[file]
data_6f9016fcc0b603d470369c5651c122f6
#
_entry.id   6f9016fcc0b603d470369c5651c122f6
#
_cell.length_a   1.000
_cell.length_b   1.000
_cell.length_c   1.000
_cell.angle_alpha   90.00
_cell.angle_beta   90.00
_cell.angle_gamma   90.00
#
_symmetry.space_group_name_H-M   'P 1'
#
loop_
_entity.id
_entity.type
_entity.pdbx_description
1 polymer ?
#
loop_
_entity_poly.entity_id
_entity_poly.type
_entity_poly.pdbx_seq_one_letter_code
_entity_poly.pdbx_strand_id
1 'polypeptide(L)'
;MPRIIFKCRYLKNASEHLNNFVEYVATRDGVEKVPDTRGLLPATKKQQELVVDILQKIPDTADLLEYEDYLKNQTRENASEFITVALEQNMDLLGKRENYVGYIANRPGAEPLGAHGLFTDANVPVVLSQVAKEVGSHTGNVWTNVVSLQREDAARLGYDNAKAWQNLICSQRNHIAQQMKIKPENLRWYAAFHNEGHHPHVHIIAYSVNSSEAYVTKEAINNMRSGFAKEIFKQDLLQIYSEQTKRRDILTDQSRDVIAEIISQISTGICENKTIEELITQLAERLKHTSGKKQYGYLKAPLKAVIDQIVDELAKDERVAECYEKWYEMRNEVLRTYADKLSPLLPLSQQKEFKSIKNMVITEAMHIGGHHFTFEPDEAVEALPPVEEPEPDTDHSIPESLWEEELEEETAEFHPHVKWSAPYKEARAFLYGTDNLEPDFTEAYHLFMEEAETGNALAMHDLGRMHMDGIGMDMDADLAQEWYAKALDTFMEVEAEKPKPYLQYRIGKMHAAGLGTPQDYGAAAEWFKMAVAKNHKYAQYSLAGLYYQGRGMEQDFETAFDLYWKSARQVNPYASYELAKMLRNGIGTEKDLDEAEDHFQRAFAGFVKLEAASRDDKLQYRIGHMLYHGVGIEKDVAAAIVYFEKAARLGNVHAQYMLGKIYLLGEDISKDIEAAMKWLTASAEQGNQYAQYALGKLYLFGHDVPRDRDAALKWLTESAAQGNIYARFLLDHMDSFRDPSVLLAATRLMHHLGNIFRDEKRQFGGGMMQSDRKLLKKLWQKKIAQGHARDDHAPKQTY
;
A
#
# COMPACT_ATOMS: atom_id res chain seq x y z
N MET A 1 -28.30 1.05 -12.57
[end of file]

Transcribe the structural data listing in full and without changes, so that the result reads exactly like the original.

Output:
data_6f9016fcc0b603d470369c5651c122f6
#
_entry.id   6f9016fcc0b603d470369c5651c122f6
#
_cell.length_a   1.000
_cell.length_b   1.000
_cell.length_c   1.000
_cell.angle_alpha   90.00
_cell.angle_beta   90.00
_cell.angle_gamma   90.00
#
_symmetry.space_group_name_H-M   'P 1'
#
loop_
_entity.id
_entity.type
_entity.pdbx_description
1 polymer ?
#
loop_
_entity_poly.entity_id
_entity_poly.type
_entity_poly.pdbx_seq_one_letter_code
_entity_poly.pdbx_strand_id
1 'polypeptide(L)'
;MPRIIFKCRYLKNASEHLNNFVEYVATRDGVEKVPDTRGLLPATKKQQELVVDILQKIPDTADLLEYEDYLKNQTRENASEFITVALEQNMDLLGKRENYVGYIANRPGAEPLGAHGLFTDANVPVVLSQVAKEVGSHTGNVWTNVVSLQREDAARLGYDNAKAWQNLICSQRNHIAQQMKIKPENLRWYAAFHNEGHHPHVHIIAYSVNSSEAYVTKEAINNMRSGFAKEIFKQDLLQIYSEQTKRRDILTDQSRDVIAEIISQISTGICENKTIEELITQLAERLKHTSGKKQYGYLKAPLKAVIDQIVDELAKDERVAECYEKWYEMRNEVLRTYADKLSPLLPLSQQKEFKSIKNMVITEAMHIGGHHFTFEPDEAVEALPPVEEPEPDTDHSIPESLWEEELEEETAEFHPHVKWSAPYKEARAFLYGTDNLEPDFTEAYHLFMEEAETGNALAMHDLGRMHMDGIGMDMDADLAQEWYAKALDTFMEVEAEKPKPYLQYRIGKMHAAGLGTPQDYGAAAEWFKMAVAKNHKYAQYSLAGLYYQGRGMEQDFETAFDLYWKSARQVNPYASYELAKMLRNGIGTEKDLDEAEDHFQRAFAGFVKLEAASRDDKLQYRIGHMLYHGVGIEKDVAAAIVYFEKAARLGNVHAQYMLGKIYLLGEDISKDIEAAMKWLTASAEQGNQYAQYALGKLYLFGHDVPRDRDAALKWLTESAAQGNIYARFLLDHMDSFRDPSVLLAATRLMHHLGNIFRDEKRQFGGGMMQSDRKLLKKLWQKKIAQGHARDDHAPKQTY
;
A
#
# COMPACT_ATOMS: atom_id res chain seq x y z
N MET A 1 -28.30 1.05 -12.57